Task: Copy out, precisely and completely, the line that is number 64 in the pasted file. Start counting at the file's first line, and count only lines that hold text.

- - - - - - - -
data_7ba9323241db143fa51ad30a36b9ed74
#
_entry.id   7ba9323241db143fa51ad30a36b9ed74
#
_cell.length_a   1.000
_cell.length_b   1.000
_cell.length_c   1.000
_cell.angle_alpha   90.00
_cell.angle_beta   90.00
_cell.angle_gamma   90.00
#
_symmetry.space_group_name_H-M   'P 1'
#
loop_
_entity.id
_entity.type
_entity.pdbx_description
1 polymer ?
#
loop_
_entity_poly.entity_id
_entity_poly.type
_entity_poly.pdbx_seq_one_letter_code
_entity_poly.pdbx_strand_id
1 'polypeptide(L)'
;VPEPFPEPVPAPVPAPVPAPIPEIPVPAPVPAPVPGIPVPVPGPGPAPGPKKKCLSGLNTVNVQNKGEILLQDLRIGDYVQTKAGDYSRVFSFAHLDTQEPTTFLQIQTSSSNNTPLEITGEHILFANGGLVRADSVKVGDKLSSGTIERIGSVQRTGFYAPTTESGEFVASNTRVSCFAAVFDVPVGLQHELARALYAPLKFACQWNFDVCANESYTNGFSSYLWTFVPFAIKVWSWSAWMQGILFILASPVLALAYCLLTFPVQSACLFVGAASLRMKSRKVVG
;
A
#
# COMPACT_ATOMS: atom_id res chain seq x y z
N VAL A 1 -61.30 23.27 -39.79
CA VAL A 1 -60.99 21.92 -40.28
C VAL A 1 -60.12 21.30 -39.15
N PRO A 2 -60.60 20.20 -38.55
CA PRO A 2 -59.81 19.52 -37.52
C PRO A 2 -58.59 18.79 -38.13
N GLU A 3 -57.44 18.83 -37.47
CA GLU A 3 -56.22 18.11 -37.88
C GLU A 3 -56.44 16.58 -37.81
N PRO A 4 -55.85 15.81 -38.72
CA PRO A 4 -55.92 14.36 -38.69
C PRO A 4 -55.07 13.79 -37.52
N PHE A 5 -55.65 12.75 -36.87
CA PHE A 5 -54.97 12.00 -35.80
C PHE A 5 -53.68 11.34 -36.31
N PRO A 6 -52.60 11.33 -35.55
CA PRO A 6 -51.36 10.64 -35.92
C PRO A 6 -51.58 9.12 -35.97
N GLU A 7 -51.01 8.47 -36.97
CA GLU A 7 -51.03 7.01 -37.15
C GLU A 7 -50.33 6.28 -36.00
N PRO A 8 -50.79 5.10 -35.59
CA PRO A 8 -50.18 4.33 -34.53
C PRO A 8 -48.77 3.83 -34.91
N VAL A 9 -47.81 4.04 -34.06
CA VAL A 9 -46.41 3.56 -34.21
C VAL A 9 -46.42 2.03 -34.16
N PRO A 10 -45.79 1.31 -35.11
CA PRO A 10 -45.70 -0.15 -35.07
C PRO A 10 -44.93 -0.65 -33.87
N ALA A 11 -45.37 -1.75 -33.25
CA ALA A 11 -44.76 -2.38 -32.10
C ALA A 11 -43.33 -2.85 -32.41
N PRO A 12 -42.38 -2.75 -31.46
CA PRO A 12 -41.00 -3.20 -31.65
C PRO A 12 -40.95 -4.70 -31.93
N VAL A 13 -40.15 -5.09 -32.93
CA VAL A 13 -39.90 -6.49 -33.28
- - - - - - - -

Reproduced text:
N PRO A 12 -42.38 -2.75 -31.46